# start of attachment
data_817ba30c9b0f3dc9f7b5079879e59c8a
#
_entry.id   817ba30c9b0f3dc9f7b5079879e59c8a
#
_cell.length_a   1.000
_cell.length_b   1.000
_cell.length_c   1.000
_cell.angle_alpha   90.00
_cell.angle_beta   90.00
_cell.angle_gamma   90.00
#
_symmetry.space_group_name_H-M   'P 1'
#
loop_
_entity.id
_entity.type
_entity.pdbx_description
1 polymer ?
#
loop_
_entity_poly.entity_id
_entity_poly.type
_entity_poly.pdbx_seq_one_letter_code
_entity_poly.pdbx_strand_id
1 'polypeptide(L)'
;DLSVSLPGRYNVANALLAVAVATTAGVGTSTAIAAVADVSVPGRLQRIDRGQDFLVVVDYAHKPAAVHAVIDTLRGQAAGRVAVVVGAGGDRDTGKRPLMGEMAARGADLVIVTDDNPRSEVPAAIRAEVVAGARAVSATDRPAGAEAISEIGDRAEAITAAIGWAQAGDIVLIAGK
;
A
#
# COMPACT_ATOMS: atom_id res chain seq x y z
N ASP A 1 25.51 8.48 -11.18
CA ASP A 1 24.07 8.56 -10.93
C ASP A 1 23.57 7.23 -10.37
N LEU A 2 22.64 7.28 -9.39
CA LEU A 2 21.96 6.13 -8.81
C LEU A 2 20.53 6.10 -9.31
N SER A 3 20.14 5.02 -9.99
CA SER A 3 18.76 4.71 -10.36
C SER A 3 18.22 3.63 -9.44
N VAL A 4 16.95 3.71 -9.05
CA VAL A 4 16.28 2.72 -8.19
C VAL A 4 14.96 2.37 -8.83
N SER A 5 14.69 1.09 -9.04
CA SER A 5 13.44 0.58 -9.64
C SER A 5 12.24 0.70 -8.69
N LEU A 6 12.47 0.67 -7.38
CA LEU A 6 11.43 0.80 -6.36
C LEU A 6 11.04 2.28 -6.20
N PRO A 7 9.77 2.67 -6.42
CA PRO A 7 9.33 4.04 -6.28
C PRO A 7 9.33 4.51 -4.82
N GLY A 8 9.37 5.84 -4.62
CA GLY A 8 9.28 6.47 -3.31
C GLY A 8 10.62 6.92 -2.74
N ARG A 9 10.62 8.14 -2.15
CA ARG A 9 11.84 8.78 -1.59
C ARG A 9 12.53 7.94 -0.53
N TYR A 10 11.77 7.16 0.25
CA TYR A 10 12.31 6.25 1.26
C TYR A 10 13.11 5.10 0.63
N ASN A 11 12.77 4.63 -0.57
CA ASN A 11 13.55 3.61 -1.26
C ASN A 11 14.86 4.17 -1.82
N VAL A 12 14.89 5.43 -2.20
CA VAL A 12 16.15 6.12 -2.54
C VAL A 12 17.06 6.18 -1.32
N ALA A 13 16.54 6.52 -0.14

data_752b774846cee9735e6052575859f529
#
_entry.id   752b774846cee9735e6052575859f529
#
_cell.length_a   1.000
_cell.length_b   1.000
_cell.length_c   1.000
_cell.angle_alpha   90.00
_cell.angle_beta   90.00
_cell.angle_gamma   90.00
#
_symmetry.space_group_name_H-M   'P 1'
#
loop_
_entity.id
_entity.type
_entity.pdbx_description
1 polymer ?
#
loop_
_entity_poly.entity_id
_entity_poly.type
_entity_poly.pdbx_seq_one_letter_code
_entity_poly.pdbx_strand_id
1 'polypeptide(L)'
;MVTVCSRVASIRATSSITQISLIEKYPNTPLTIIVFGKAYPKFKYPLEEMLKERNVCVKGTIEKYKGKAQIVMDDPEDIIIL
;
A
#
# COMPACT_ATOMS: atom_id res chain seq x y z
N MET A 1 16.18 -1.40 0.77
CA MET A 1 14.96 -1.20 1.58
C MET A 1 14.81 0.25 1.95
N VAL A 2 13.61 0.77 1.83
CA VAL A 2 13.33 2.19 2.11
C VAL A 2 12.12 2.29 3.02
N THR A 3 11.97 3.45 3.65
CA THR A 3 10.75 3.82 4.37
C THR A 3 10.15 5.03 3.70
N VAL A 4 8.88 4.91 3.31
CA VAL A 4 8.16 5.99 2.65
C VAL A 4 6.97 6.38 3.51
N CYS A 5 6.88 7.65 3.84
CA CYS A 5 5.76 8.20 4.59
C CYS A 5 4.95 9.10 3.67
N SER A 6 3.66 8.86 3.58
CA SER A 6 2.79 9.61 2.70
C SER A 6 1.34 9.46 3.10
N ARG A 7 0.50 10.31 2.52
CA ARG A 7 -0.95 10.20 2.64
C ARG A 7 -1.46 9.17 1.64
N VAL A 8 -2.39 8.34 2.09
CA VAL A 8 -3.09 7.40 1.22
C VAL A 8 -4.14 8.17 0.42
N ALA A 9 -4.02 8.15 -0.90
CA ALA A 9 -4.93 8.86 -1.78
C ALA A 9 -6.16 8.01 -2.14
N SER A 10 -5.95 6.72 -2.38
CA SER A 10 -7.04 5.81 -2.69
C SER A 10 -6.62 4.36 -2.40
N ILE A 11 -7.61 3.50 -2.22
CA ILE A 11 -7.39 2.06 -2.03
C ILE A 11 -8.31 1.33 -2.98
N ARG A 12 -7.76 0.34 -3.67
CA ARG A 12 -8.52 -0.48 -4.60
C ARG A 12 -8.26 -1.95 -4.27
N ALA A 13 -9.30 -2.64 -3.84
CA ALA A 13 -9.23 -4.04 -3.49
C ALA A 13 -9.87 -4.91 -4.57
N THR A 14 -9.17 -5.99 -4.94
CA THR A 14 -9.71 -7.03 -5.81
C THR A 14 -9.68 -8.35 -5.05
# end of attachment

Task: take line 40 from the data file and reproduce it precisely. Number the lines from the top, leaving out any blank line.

N VAL A 4 16.95 3.71 -9.05